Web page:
Meet the VR of psychedelic drugs.
Imagine you’re looking around at a bustling city square, complete with shopkeepers and heavy foot traffic. But swirling jewel tones cover the ground, a muted haze flows through the air, and flowing, bulbous images of dogs and birds are attached to the people passing by. You know you’re neither dreaming nor drunk. It’s entirely possible, thanks to new research, that you’re hooked up to the “Hallucination Machine.”
The Hallucination Machine was built by a team researchers from the Sussex University’s Sackler Center for Conscious Science, including the center’s co-founder, neuroscientist Anil Seth, Ph.D. In a paper published Wednesday in Scientific Reports, Seth and his colleagues explain they created the Hallucination Machine as a means to study the mechanisms underlying altered states of consciousness without needing to use psychedelic drugs. This tool, they claim, is like a drug in its ability to make people feel like they are hallucinating.
Creating this altered state in human subjects, they explain, is tricky. Typically, people reach altered states because of psychopathological conditions or psychoactive substances, like LSD and psilocybin. Scientists have induced altered states in study participants with these drugs before to study the neural underpinnings at play, but the process is far from perfect. The Sussex University team explains that, because psychedelics have many physiological effects, it’s difficult to pinpoint exactly what’s changing in terms of consciousness.
With the Hallucination Machine, the researchers write, they are able to “simulate visual hallucinatory experiences in a biologically plausible and ecologically valid way.” The tool, which, unlike a drug, does not directly alter the person’s neurophysiology, combines virtual reality and machine learning. When a person wears it, they are immersed in “hallucinations” by watching 360-degree panoramic videos of video scenes with a VR head-mounted display. These videos are modified with an algorithm called Deep Dream, a computer program created by Google engineer Alexander Mordvintsev that modifies natural images to reflect images categorized by a neural network.
Deep Dream happens to insert a lot of images of dogs into the video, but researchers aren’t quite sure why. “One thing people always ask us is why there are so many dogs,” co-author David Schwartzman, Ph.D., told The Times on Monday.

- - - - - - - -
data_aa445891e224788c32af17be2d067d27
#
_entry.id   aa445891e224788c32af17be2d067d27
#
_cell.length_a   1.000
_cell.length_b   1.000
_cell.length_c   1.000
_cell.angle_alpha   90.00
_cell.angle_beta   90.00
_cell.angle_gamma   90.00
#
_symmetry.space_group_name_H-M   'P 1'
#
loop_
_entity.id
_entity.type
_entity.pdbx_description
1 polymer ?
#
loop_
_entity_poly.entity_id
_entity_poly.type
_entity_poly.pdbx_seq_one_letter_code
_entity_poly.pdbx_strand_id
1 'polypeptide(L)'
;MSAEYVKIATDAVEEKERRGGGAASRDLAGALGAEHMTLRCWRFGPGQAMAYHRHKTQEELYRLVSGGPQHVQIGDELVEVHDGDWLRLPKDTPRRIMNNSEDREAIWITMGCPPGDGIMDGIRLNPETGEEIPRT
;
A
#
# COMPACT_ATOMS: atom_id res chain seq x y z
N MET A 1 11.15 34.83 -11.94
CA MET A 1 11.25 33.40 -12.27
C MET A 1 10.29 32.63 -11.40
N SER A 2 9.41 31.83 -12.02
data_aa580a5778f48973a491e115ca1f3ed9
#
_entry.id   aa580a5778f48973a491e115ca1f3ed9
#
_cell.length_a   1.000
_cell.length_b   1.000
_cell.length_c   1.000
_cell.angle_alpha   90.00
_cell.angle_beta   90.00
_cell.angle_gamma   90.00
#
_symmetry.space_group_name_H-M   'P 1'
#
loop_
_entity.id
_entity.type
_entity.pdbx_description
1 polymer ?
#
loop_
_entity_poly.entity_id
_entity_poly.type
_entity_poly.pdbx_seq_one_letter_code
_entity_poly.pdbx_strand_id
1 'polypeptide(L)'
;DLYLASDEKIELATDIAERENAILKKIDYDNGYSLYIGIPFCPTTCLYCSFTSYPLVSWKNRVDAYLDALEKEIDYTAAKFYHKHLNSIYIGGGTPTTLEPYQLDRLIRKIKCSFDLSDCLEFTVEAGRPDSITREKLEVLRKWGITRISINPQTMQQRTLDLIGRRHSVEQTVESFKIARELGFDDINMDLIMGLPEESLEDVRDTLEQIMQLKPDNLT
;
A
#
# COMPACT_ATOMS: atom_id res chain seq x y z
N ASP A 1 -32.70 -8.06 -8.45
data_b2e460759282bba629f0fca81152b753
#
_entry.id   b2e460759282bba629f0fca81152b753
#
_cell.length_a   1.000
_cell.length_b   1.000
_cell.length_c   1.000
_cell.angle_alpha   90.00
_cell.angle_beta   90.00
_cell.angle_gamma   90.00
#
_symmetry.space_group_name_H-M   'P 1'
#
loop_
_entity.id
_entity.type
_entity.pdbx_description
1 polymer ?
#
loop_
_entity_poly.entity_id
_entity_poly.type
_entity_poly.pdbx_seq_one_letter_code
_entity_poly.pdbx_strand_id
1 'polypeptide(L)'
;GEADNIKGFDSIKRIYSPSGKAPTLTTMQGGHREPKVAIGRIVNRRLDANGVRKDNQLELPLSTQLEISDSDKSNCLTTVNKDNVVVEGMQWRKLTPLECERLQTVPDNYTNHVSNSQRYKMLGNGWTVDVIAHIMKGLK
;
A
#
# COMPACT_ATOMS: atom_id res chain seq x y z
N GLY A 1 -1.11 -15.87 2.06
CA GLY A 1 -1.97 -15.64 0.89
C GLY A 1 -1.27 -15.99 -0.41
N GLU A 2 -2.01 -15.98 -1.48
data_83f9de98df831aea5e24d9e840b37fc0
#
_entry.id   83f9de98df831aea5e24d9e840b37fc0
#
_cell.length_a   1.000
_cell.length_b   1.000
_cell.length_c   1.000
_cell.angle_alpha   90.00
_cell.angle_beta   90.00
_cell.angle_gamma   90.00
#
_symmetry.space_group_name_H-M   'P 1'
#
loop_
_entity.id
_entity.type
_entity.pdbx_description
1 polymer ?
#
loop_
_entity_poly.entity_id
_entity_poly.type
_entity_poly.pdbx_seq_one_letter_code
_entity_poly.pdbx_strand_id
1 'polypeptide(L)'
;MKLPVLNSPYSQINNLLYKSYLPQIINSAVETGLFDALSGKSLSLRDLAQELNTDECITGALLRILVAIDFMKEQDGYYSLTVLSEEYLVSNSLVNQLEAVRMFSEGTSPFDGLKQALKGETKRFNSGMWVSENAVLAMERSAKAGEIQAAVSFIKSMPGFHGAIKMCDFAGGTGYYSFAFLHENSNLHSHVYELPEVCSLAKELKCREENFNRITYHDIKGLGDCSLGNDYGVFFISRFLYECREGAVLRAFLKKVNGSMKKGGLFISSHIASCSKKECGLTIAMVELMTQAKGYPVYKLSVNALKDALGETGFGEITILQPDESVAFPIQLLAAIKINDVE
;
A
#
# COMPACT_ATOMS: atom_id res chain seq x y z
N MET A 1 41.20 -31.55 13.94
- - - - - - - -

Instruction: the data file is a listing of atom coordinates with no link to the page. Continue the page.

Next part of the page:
“The short answer is we don’t know.”
In their study, the researchers used two experiments to demonstrate that the Hallucination Machine creates “visual phenomenology” — hallucinations — similar to those induced classical psychedelics. In the first, 12 participants used the machine, experienced the trippy VR, and then were asked how the experience altered from watching normal videos and being on a psychedelic drug. The participants overwhelmingly reported the experience was much different than watching a control video but qualitatively similar to being on drugs, especially psilocybin.
In the second experiment, 22 participants used the Hallucination Machine and then watched a control video. As they watched each video, they completed a task to test their perception of the passing of time. Neither using the Hallucination Machine nor watching the video caused temporal distortion. This was an important discovery, the researchers point out, because in previous studies on altered states of consciousness in which people did take drugs, they reported being confused about the passing of time. The new observations suggest to the researchers that it’s not being in an altered state that causes temporal distortion, it’s the drugs.
Examining the brain in an altered state of consciousness is important to scientists who are still are seeking to understand the biological basis of consciousness as a whole. A major hurdle to this area of study has been the use of and accessibility to psychedelic drugs. The Hallucination Machine may change this, and in turn, allow us to learn more about the unknown ways our minds can perceive ourselves and the world. (Click to Source)
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